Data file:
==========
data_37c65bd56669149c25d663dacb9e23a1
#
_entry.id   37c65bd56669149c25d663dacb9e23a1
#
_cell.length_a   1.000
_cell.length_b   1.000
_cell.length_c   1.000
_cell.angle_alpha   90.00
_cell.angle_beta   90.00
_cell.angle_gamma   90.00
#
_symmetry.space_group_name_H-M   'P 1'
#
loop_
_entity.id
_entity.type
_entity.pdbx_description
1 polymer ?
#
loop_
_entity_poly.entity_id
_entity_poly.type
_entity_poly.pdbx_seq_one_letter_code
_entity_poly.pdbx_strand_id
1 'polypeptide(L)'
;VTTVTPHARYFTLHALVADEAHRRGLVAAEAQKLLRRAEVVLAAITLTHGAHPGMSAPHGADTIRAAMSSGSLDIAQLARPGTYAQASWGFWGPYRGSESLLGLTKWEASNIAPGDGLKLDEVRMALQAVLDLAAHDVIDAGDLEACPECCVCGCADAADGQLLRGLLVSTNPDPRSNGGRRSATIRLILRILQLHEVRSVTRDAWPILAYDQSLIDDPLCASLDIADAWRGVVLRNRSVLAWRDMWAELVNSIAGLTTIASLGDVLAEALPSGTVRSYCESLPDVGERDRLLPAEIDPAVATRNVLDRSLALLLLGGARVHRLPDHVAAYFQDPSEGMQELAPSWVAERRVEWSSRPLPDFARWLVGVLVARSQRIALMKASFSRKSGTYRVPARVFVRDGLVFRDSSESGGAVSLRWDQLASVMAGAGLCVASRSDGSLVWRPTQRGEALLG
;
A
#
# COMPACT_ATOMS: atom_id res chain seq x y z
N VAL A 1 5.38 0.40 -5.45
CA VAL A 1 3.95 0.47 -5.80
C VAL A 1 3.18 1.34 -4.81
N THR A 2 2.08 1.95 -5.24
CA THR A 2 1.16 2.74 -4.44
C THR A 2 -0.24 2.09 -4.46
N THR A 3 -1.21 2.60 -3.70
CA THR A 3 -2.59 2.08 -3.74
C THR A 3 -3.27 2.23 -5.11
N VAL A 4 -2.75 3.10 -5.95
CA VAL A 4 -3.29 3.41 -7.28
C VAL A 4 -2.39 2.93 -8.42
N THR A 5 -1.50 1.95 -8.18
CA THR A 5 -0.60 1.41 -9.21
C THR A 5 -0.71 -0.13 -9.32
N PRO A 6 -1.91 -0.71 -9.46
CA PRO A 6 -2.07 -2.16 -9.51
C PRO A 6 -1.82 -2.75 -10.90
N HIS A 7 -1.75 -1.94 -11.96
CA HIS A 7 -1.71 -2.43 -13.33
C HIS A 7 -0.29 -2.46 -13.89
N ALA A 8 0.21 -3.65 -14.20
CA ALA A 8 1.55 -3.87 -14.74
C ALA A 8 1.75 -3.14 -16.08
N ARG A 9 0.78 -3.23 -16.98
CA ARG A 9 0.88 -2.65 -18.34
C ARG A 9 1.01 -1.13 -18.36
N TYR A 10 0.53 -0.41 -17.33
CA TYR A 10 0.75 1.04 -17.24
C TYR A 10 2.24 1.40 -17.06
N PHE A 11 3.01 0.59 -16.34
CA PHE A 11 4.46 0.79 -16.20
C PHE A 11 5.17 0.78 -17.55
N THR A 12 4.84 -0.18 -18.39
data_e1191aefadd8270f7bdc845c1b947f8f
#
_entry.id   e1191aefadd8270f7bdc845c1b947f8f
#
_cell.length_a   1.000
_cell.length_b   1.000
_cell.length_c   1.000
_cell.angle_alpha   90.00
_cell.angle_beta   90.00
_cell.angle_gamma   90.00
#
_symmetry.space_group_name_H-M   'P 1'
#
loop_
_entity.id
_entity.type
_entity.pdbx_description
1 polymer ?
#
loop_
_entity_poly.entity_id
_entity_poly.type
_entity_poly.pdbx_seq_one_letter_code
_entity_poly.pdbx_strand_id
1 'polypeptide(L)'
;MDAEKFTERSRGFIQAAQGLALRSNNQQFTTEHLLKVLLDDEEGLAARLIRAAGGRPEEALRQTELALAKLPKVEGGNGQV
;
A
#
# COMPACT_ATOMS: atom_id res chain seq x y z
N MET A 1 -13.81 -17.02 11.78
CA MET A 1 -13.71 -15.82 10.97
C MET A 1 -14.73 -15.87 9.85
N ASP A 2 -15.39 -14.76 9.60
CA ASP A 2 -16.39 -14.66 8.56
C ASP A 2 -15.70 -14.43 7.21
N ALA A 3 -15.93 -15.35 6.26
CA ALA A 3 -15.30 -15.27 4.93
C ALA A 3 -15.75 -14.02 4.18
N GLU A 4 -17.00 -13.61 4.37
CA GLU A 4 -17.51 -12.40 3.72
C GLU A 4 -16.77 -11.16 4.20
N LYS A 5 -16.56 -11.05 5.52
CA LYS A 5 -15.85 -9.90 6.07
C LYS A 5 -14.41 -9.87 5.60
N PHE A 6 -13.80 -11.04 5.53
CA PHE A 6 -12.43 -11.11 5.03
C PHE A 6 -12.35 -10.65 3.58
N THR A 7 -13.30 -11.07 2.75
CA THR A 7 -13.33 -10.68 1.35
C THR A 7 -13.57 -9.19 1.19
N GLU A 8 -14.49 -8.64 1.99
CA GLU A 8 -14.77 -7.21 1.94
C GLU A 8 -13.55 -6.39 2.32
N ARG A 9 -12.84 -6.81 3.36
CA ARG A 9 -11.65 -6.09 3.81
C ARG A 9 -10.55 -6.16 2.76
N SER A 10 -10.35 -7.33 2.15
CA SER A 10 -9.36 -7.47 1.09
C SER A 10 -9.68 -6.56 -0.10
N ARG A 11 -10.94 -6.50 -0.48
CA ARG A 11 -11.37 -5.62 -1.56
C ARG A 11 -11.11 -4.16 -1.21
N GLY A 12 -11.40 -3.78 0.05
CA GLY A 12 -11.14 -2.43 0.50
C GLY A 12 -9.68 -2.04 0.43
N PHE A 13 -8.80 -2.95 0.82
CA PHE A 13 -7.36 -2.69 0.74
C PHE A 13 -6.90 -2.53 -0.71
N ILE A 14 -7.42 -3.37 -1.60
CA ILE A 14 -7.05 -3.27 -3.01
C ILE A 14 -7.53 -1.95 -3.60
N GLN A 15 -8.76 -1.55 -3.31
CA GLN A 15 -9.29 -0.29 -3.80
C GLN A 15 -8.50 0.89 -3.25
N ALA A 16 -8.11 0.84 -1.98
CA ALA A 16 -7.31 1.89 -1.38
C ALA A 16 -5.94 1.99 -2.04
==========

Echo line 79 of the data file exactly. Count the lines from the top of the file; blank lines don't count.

_entity.id